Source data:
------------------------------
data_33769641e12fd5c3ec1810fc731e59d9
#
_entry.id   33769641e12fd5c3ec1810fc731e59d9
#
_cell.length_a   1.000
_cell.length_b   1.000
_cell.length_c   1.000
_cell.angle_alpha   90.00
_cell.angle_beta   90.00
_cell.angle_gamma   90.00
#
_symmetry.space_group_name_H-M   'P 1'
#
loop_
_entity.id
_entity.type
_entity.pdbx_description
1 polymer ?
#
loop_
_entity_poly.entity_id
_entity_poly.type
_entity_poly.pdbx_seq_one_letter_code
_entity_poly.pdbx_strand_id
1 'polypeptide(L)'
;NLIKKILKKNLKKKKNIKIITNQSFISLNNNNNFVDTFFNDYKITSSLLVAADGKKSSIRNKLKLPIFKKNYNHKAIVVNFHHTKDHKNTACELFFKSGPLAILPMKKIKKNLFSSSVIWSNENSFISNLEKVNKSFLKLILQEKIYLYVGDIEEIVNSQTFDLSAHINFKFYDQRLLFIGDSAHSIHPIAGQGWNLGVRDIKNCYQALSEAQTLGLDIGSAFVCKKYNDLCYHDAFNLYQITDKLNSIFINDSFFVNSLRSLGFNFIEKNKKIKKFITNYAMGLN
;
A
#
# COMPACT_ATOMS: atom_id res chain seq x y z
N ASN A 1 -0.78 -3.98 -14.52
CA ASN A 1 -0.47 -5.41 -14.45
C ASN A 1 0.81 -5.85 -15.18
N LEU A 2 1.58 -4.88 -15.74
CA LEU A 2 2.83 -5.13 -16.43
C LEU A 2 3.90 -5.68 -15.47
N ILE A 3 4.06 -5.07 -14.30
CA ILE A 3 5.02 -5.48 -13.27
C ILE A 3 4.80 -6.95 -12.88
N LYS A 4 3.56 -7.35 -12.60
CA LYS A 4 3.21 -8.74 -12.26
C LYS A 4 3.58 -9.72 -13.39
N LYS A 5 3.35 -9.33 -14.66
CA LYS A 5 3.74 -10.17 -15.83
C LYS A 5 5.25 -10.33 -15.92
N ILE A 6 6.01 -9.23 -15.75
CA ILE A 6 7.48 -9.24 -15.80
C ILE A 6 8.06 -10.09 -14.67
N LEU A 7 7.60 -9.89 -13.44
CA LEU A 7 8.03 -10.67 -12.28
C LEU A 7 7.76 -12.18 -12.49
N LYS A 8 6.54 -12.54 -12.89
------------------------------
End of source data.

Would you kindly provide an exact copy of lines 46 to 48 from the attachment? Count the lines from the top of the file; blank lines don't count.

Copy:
N ILE A 6 6.01 -9.23 -15.75
CA ILE A 6 7.48 -9.24 -15.80
C ILE A 6 8.06 -10.09 -14.67